Expanding your strategy step-by-step

Big sites can rank for the most general terms. Smaller sites within a very specific niche can do the same. Of course, it’s also easier if you’re writing in a language that is not spoken all over the world. For most smaller sites that are writing in English, however, the general rule of thumb is this: start with a big set of long tail keywords which have little traffic, but you can rank for more easily. Then, work yourself up to the rankings step-by-step. Once you’ve gained some SEO authority, start optimizing for more general keywords. And in the end, maybe you will even be able to rank for your head keywords!

Read more: Keyword research: the ultimate guide »


23 Responses to What is keyword research?

  1. Anil Agarwal
    Anil Agarwal  • 7 months ago

    Hi Michiel,

    Great topic around keyword research and one should definitely not ignore keyword research if they want to succeed online (and to get more traffic from Google to their sites).

    I think it’s all about finding the intent of your target audience while doing keyword research for your website no matter what industry you are in. Most people do keyword research by only focus on keyword search volume and if the keyword search volume is less, they just go for those keywords by creating content around it.

    If you are ignoring the intent of your keyword searches then you are not going to get any website conversion rates because you don’t know what your target audience really wants so focus on the intent while finding keywords.

    Also it’s really important for you to focus on your competitor keywords because completa analysis helps you better understand about your target audience and the content you want to create.

    Thanks so much for sharing this post with us.

  2. David Paul
    David Paul  • 7 months ago

    Useful and informative. Thanks for posting.

  3. Shah
    Shah  • 7 months ago

    Really nice tutorial, however if provide a tutorial such as one page SEO check list will be more helpful.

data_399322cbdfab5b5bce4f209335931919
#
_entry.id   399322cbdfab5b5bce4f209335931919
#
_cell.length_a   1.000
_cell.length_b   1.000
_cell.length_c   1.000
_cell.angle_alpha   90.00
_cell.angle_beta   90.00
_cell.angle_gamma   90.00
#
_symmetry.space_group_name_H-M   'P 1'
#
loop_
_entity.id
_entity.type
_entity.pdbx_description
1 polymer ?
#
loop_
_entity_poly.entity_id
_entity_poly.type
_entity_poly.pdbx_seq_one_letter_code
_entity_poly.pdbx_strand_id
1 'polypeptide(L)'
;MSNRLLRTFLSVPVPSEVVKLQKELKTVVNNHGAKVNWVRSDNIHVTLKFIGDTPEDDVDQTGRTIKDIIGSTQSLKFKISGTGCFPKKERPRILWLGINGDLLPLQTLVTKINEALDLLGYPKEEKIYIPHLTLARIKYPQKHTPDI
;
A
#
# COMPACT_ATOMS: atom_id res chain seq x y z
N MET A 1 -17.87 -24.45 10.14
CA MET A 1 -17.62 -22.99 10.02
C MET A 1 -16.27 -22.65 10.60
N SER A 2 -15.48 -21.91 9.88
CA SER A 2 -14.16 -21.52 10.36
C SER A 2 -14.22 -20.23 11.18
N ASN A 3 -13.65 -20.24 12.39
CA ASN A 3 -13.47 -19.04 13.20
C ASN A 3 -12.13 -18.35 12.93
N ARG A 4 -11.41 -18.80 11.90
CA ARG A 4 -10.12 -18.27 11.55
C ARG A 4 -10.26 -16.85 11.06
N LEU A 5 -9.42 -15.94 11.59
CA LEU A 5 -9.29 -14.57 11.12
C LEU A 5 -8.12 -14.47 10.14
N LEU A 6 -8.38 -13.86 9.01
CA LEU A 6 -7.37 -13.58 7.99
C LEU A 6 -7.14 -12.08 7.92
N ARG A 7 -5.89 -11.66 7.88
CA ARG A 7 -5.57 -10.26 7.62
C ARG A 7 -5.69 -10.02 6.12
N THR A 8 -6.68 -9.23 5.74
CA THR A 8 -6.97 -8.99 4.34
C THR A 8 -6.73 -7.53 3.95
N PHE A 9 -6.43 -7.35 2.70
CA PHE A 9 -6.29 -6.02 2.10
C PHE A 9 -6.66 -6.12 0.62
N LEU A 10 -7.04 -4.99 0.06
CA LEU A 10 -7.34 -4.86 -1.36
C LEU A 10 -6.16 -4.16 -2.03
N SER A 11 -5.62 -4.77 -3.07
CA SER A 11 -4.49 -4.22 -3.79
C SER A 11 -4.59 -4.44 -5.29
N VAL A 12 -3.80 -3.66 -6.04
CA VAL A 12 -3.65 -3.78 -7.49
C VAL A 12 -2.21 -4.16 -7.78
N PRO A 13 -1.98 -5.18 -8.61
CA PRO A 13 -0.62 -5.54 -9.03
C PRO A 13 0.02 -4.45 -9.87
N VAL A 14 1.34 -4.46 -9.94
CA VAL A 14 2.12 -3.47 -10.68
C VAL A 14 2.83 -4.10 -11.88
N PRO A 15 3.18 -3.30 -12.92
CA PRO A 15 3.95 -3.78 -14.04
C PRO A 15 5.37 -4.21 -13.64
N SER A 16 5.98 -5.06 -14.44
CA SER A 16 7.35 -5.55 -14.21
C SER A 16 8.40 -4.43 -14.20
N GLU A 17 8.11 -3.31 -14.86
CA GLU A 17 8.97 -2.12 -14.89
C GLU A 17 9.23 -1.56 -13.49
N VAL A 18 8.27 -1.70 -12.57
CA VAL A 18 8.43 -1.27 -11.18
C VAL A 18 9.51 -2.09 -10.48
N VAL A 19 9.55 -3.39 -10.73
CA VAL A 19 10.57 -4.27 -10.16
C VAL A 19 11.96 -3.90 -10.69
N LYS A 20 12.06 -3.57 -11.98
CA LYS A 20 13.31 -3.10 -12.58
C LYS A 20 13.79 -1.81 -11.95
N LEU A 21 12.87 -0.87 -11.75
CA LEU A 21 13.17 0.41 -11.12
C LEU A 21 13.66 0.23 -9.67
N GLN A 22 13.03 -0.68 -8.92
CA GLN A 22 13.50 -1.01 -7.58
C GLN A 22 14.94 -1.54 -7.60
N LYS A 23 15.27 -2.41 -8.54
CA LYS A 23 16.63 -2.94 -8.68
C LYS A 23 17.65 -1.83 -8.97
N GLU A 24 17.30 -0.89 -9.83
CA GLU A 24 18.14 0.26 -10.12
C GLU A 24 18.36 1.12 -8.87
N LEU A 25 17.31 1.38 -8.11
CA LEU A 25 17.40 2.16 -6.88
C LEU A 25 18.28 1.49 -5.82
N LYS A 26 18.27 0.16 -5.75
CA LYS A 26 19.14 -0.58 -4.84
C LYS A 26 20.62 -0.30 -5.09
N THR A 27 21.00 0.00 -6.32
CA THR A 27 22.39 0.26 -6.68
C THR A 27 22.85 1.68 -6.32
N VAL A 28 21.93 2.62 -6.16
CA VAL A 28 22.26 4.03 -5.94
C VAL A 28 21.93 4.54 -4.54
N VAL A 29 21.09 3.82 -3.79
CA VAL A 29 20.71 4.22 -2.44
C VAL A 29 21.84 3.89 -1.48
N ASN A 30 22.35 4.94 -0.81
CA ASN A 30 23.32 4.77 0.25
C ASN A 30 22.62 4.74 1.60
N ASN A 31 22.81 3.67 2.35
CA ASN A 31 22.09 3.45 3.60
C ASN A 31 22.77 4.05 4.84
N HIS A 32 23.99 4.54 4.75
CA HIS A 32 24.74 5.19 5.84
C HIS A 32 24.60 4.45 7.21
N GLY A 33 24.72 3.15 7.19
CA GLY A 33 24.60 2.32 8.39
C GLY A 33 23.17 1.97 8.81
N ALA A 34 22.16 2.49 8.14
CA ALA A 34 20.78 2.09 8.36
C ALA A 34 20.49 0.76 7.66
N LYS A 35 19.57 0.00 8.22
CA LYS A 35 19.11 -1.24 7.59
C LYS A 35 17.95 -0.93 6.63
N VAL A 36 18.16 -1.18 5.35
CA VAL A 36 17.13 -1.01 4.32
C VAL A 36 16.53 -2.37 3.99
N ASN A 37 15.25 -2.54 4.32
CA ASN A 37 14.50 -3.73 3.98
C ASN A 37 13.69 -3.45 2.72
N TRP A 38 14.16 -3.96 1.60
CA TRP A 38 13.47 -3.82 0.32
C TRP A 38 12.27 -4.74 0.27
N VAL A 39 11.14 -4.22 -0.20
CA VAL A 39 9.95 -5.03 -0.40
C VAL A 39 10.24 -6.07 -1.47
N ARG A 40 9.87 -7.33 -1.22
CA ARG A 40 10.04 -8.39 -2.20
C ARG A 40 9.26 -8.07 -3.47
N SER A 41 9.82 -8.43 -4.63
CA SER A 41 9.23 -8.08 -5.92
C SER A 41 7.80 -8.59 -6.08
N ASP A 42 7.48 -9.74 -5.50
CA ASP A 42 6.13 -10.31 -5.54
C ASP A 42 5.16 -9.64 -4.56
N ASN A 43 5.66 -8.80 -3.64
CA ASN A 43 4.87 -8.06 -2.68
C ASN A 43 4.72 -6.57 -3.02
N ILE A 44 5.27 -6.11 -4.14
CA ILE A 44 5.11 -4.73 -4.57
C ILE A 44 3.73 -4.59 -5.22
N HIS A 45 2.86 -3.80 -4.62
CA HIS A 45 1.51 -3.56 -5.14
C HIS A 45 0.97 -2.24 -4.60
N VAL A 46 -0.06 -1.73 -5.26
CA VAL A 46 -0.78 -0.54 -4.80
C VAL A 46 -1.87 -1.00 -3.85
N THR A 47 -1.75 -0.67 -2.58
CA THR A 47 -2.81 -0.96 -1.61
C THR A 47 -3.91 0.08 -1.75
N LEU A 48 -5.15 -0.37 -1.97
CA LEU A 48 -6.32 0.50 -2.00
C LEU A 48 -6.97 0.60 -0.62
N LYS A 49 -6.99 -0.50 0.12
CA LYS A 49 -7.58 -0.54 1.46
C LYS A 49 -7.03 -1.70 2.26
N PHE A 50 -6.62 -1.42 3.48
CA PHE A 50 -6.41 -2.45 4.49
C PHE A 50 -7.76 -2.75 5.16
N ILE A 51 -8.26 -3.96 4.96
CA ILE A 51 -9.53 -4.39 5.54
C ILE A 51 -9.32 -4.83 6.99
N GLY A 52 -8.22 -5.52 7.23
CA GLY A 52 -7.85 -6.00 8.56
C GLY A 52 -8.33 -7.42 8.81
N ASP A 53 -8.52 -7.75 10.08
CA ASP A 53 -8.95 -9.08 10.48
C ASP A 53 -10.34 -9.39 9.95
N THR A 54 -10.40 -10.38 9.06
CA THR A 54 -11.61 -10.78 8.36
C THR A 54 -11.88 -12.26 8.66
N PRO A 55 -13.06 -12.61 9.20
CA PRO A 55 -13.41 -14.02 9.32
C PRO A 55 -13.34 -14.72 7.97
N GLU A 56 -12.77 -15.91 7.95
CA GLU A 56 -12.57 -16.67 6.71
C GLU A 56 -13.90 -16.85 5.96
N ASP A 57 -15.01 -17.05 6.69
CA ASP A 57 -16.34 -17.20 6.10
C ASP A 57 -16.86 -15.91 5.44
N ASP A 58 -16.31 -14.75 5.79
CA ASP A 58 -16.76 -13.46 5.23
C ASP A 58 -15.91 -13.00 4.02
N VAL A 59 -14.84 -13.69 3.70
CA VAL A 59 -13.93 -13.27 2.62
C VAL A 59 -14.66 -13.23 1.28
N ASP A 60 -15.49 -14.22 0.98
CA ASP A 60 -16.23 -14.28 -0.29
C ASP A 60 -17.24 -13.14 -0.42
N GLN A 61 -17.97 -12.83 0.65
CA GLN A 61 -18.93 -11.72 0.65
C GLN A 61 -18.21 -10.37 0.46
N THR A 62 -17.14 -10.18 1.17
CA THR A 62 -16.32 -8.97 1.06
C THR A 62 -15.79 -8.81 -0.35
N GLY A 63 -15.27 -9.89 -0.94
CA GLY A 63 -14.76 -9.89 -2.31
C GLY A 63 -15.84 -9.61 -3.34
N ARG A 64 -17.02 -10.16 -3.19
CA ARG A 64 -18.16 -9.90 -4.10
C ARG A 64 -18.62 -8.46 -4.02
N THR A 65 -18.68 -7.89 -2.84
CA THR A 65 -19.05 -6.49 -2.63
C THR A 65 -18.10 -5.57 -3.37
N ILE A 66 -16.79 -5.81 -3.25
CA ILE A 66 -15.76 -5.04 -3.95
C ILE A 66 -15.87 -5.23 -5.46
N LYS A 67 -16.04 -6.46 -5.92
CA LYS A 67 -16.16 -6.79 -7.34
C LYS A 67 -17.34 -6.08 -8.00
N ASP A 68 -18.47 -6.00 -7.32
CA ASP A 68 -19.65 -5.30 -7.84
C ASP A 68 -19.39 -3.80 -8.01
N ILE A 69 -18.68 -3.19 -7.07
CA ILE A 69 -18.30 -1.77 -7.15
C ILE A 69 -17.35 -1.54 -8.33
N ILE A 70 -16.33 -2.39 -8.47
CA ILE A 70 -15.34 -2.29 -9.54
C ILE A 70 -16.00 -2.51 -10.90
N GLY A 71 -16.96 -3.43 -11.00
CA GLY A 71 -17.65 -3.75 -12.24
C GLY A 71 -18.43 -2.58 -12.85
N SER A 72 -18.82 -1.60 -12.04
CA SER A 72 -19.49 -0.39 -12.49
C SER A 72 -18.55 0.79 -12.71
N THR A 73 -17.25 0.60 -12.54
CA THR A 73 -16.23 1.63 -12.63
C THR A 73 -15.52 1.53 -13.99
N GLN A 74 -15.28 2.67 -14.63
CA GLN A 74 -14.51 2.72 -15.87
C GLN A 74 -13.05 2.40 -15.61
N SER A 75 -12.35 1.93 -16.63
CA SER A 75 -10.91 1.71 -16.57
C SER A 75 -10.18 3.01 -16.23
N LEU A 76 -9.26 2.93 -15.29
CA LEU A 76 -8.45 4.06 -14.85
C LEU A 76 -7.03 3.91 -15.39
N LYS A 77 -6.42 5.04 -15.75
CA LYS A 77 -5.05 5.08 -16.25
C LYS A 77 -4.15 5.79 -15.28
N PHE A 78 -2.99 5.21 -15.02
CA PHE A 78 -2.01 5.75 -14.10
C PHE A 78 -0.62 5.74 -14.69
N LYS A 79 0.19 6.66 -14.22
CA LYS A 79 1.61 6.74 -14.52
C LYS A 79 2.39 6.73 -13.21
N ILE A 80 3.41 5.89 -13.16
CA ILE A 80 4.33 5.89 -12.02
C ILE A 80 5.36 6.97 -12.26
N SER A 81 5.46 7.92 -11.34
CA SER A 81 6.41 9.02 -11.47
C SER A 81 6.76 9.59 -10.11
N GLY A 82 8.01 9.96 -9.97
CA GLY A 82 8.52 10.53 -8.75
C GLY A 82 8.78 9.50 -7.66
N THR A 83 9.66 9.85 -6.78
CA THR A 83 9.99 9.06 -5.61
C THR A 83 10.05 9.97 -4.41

4. Josh
    Josh  • 7 months ago

    I have a site in english language but i cant analyse gramatical section of the yoast. pleas support hindi language also.

  5. Naved
    Naved  • 7 months ago

    Michiel, I recently read somewhere that long tail keywords are not more effective due to Rankbrain implementation by Google, rather we should target for mid-tail keywords. What do you say about that?

    • Iris Guelen
      Iris Guelen  • 7 months ago

      I would say that it definitely depends on the niche that you’re in. If your niche is quite small, then it’s probably easier for you to rank for your mid-tail keywords and you should definitely give it a go! Otherwise, it might be better to start with your long-tail keywords and work your way up to mid-tail keywords and eventually your head keywords. So, I’d say: analyse your competition, see where you stand and establish your game plan! Good luck Naved :)!

  6. Trinath Pattanayak
    Trinath Pattanayak  • 7 months ago

    Nice and very valuable learning for me. Soon I will try this and hope in case of any difficulty I will get help from you.
    Thank you very much.

    • Iris Guelen
      Iris Guelen  • 7 months ago

      You’re welcome Trinath! We’ll be here if you need any help in the future.

  7. Martanian
    Martanian  • 7 months ago

    Indeed it should be the first step for all website owners to find the best keywords for each of their posts and pages. In many cases, while creating a content marketing blog, the new articles topics rely on the keywords researched before, not the other way around :)

    • Iris Guelen
      Iris Guelen  • 7 months ago

      Yes, it’s certainly all connected. When you’ve established your keywords, you do still have a lot of room to decide what angle you’ll take for a certain article. In that way, the possibilities are endless! :)

  8. Kai Va Landschoot
    Kai Va Landschoot  • 7 months ago